The Indian Drone Rules, 2021 were released by the Ministry of Civil Aviation (MoCA) of the Government of India (GoI) via a notification on August 25, 2021.

The notification aims to govern and control commercial use of unmanned aerial systems (UAS) in Indian airspace, and registration of all UASs on the Directorate General of Civil Aviation’s (DGCA) “Digital-Sky” platform has been made necessary.

Drone Flying Framework In Place: Key Takeaways For Operators

In addition, the entire airspace is divided into three zones: green, red, and yellow, with no prior authorization necessary for UAS operating in the green zone.

The UAS Traffic Management (UTM) parts of the notification were outlined in Part IX and aimed to facilitate automated authorization for operating the UAS, with a sixty-day deadline for a complete policy framework to be given.

The following are some of the important features of this policy framework aimed at setting standards, improving stakeholder communication, and giving situational awareness up to 1000 feet altitude (VLL-Very Low Level):

UTM Service Providers (UTMSP) are third-party public or private businesses that help government entities manage drone traffic in the VLL zone. The policy’s goal is to establish standards for information sharing and data exchange, allowing numerous UTMSPs to operate in each zone. The UTMSPs will be allowed to use various pricing methods, with a portion of the cost going to the Airports Authority of India (AAI). Limited access to Digital Sky may be granted to approved UTMSPs, Supplementary Service Providers (SSPs), and manufacturers via Application Programming Interface (API). This would allow them to offer a variety of services, including drone registration.

Stakeholders include the Directorate General of Civil Aviation (DGCA), the Bureau of Civil Aviation Security (BCAS), the Airports Authority of India, and the Air Defence Clearance issuing authority. On a “need to know” basis, several law enforcement organizations would have access to the UTM ecosystem.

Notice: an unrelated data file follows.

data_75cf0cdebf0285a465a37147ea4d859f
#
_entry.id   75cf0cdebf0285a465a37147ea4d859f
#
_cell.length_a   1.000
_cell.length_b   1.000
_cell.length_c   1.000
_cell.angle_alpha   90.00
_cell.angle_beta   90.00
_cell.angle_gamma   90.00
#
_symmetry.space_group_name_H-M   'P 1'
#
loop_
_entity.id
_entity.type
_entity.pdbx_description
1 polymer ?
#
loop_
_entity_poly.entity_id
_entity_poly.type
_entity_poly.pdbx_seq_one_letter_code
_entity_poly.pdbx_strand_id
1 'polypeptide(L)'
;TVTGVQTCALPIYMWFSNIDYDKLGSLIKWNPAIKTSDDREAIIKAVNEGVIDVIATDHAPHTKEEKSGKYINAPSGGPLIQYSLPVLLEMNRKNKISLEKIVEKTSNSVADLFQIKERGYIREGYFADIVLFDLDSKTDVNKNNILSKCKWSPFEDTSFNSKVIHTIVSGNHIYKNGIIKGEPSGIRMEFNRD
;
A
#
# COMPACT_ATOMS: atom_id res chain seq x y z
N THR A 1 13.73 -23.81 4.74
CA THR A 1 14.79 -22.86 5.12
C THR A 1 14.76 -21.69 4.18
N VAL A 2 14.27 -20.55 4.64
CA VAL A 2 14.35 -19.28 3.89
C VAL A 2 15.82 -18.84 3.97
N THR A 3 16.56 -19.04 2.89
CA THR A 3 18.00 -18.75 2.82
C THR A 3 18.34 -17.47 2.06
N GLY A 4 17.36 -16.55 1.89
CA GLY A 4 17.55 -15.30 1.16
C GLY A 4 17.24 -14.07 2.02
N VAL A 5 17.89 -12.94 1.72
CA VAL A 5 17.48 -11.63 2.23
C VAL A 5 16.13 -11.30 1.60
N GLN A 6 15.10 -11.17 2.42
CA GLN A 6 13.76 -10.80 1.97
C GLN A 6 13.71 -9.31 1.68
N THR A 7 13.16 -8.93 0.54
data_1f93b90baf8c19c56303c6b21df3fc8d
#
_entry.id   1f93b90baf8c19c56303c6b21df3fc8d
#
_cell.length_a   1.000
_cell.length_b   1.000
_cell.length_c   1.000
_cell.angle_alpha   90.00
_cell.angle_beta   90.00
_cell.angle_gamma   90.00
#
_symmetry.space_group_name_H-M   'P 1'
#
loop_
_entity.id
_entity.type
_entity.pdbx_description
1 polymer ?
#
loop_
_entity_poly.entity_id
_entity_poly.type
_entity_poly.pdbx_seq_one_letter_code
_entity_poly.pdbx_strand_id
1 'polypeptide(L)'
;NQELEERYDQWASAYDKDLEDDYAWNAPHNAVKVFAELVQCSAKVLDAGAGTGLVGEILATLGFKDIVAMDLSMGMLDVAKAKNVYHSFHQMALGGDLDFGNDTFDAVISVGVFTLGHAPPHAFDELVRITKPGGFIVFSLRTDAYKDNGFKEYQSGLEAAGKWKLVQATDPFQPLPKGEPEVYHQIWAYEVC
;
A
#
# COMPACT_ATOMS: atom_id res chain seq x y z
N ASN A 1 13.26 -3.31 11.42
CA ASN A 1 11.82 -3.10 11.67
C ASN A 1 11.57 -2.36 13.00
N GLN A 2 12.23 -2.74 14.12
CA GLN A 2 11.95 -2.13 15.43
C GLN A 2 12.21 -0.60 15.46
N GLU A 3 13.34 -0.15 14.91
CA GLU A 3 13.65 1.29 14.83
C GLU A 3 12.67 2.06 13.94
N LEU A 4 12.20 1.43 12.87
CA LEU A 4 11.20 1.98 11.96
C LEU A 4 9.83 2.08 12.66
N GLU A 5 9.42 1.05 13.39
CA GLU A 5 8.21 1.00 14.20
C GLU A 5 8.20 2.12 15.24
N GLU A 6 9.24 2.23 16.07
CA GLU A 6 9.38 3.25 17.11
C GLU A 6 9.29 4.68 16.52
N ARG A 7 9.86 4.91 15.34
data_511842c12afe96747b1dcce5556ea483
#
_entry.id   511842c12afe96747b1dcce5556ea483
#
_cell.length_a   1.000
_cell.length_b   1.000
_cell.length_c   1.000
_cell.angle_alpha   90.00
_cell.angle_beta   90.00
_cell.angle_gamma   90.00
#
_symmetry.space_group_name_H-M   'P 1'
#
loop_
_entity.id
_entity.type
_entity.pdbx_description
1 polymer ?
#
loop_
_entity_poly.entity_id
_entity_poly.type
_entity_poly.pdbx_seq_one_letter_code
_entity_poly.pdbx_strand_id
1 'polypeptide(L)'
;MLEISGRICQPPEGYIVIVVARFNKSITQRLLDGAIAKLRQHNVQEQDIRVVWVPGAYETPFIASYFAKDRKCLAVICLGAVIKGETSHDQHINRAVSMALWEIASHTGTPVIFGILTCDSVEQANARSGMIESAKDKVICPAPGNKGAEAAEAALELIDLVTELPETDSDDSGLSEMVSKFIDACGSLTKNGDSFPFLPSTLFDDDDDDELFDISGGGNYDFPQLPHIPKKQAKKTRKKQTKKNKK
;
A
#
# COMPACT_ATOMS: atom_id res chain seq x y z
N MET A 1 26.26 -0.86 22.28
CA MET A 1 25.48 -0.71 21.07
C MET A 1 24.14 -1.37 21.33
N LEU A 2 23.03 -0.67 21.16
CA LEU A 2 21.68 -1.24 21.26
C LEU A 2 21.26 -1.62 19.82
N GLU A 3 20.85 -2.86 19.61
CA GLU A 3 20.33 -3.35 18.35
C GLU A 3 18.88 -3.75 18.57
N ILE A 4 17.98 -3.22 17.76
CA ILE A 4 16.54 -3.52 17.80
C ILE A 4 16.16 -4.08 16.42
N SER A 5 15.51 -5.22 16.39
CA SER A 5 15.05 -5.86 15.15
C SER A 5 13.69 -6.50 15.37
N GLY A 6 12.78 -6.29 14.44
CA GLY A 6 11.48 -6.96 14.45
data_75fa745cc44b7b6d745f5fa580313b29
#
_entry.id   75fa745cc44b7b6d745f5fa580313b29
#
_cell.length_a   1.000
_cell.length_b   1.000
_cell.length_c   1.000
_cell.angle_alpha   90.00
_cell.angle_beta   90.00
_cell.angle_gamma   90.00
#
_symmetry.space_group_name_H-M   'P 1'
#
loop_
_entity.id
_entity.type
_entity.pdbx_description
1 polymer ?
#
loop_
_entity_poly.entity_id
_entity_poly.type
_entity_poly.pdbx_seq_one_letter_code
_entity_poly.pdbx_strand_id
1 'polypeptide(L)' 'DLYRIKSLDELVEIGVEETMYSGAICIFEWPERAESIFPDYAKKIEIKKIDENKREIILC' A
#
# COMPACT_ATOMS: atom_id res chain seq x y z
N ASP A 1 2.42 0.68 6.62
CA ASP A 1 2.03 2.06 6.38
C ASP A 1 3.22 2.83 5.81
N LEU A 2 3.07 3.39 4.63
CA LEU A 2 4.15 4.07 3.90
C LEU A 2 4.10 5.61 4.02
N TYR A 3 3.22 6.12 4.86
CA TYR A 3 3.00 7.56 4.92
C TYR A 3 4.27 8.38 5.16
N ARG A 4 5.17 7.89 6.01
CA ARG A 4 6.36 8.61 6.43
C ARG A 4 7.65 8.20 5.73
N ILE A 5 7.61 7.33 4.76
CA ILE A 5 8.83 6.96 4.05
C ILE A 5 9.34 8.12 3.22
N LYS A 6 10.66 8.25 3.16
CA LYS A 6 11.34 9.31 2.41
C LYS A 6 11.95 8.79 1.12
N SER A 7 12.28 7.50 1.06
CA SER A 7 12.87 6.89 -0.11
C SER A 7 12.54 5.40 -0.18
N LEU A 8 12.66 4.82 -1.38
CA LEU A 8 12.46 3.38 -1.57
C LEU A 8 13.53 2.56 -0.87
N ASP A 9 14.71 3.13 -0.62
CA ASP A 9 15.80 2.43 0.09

Real-Time Identification and Tracking (RIT) is an aspirational requirement with five minimal broadcast parameters: Unique Identification Number (UIN), Location data (Coordinates & Pressure Altitude), Timestamp, Heading & Ground Speed, and Emergency Status (C2 Link Loss etc.)

Under dynamic situations and in compliance with ICAO regulations, the system would allow for a manned-unmanned interface in Air Traffic Management (ATM) and UTM to give separation minima.
 The Government of India is set to issue a Request for Expression of Interest (RFEOI) for time-limited (maximum six months) UTM experiments as part of its “evidence-based policy creation” activities. UTMSPs would be invited to take part in these discussions and provide technical requirements and standards that would apply to every aspect of the policy. Following that, a Request for Proposal (RFP) would be issued, and UTMSPs would be onboarded after a stipulated evaluation process.

This framework allows for a stakeholder-led consultative process and engagement in order to alter and develop the framework, as well as for private parties to see this as a high-value commercial opportunity.

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